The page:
Tea Consumption & Industry Statistics in 2021
It’s almost unfair how much tea dominates the market in terms of popularity, revenue, growth, and emerging new specialty categories. But given it’s been around since 2700BC, it’s not surprising how much tea’s popularity has spread around the globe, and how much it has become part of people’s daily lives and spending.
We dove deep to find the most interesting and surprising statistics about tea, regarding who drinks it, who produces it, popularity and exports by country, as well as company-specific stats and emerging trends.
Tea consumption statistics & popularity
Tea is one of the oldest beverages in the world, discovered around 2700BC.
There are over 1000 varieties of tea, most commonly classified as white, green, oolong, and black.
In the US, ready-to-drink tea accounted for 76.2% of total revenue share, with the remainder attributed to RTD coffee.
Asia Pacific is the dominant region for ready-to-drink tea and coffee in 2016, with 41% revenue share, being driven mainly by Japan and China.
In the UK in 2017, 68% of people drink tea per day, with 37% drinking two to three cups, and 21% drinking between four to five cups.
China accounts for an impressive 40% of global tea revenue in 2019, totaling US$86,377m.
Each day, over 159 million Americans drink tea.
The US consumed over 3.8 billion gallons of tea in 2018.
Tea consumption per capita in the UK is 1.3 kg for 2019.
In 2019, tea revenue globally is about US$214,761m and is expected to grow each year by 6.9% until 2023.
Tea is the second most popular drink in the world, with water at first place.
Tea spending statistics
In the US, Lipton Pure Leaf was the top selling ready-to-drink tea in 2019 with 718 million dollars in revenue.
Tieguanyin, an oolong tea variety grown in Fujian Province, China, rings in around 180,000 RMB for 500 grams, approximately $51 USD per gram.
Britain has tried to cultivate China’s prized Da Hong Pao tea on its own land but it just doesn’t come out right.
Monkey Chief Tea, grown in Huangshan City in China earned the title of “King of Green Tea” at the International Tea Expo in 2004. In 2009 its price reached about $284 USD per gram.
One of the most expensive teas rings in at $200 per cup, which comes from Ya’An in Sichuan, China and is fertilized with panda manure.
A tea made of Sri Lankan tea tips, called Golden Tips rings in at $200 per gram, approximately 4x the cost of gold.
A British person consumes on average 265 liters of tea per year, spending approximately £12,500, or US$16,500 in their lifetime.
In 2002, a buyer paid $28k for 20g of Chinese Da Hong Pao tea, which comes to $1400 per gram.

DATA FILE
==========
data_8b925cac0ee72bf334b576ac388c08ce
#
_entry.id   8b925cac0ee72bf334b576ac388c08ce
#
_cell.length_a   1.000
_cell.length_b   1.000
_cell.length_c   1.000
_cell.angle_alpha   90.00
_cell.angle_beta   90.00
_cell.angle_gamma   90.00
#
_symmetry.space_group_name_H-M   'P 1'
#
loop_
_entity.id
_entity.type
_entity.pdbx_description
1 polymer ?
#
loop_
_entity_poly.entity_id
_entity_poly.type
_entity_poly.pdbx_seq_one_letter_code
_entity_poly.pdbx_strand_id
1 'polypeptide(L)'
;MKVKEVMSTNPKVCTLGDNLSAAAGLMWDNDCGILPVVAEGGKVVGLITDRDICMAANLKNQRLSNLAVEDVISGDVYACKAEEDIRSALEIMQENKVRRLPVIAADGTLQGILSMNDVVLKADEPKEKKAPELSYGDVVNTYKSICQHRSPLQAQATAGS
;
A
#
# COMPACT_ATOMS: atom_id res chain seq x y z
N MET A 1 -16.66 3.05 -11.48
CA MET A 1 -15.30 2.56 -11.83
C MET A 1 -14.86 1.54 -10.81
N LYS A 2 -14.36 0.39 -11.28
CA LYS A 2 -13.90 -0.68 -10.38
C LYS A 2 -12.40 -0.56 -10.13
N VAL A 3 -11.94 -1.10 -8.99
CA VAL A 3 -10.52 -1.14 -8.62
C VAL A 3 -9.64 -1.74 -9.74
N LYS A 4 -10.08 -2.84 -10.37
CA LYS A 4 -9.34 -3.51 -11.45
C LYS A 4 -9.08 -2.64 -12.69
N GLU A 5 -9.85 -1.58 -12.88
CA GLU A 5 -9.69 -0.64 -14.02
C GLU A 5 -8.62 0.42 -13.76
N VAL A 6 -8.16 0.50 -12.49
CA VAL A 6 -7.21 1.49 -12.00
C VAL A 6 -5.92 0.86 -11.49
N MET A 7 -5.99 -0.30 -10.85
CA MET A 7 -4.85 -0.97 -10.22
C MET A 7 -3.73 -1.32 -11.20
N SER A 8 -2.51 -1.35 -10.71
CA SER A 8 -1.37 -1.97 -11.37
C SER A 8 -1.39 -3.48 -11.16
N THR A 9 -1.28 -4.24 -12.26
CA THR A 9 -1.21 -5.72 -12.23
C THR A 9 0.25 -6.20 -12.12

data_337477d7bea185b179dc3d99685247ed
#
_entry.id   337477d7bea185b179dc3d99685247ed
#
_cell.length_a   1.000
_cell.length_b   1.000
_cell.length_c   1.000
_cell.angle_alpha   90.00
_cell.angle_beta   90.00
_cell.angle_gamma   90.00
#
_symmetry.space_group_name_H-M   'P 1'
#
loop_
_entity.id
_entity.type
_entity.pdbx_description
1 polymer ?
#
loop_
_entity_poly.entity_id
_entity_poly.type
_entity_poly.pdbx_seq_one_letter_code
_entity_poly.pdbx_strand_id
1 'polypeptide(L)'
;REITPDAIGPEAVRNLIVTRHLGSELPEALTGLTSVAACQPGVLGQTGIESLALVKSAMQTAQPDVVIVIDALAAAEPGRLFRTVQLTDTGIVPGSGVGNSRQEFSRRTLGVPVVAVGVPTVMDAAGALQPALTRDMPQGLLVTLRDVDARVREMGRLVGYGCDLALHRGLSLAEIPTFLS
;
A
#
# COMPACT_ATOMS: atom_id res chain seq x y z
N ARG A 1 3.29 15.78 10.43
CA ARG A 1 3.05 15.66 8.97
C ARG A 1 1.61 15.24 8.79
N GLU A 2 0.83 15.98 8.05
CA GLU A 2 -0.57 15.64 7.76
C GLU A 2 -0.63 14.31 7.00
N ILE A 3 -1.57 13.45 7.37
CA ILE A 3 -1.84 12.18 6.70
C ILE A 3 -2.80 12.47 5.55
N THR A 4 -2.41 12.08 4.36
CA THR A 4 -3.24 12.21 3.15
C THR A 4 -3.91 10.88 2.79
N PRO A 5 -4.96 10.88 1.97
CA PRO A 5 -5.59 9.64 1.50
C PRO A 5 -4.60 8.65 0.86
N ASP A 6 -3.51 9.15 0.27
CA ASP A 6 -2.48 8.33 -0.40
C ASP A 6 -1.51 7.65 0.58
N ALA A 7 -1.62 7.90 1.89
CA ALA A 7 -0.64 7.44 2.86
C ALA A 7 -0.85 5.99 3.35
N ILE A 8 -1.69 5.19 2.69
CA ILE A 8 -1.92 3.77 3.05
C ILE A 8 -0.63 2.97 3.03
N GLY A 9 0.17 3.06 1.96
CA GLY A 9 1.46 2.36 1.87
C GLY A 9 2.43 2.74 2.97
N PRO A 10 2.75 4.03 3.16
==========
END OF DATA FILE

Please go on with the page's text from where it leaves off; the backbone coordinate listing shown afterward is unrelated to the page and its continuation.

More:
Ready-to-drink teas generated more than $1.36 billion in the US during the 52 weeks leading up to May 20th 2018.
The top three selling ready-to-drink tea brands in the United States for 2019:
Top selling loose-leaf and bagged teas:
Tea production statistics
In 2015, about 5.2 million metric tons of tea was produced globally.
US ready to drink tea production hit $6.2bn in 2019.
South Carolina was the only US state to ever product tea commercially, which arrived in Charleston in the late 1700s.
Pakistan imported the most tea in 2017—$549.62 million USD, with the Russian Federation in 2nd.
In 2015, China produced half of the world’s tea supply.
The highest tea production by country is China, India, Kenya, Sri Lanka, Indonesia and Vietnam.
World tea exports hit 1.77 million tons in 2013, which is a 5% increase over 2012.
World black tea production is expected to grow by 2.9% annually to hit 4.17 million tons by 2023.
World green tea production is expected to grow 8.2% annually to hit 2.97 million tons by 2023.
Ready to drink tea in the US has grown 2.3% annually between 2014 and 2019.
World tea production increased 6% to 5.07 million tons in 2013.
The largest tea exporter by volume in 2013 is Kenya, at 415.9 thousand tons.
Health benefits of drinking tea
The greatest health benefits are said to come from tea with less oxidation.
Antioxidants in tea may help protect against a wide variety of cancers.
Drinking tea is linked with lower risk of Parkinson’s.
To benefit our health from tea, have it without sugar. Sugar likely offsets any potential benefit.
A study found drinking black tea for 3 months significantly lowers LDL levels in subjects with borderline hypercholesterolemia.
One study found 12 weeks of drinking black tea reduced triglyceride values by 36% and blood sugar levels by 17%.
Despite containing caffeine, tea is rehydrating.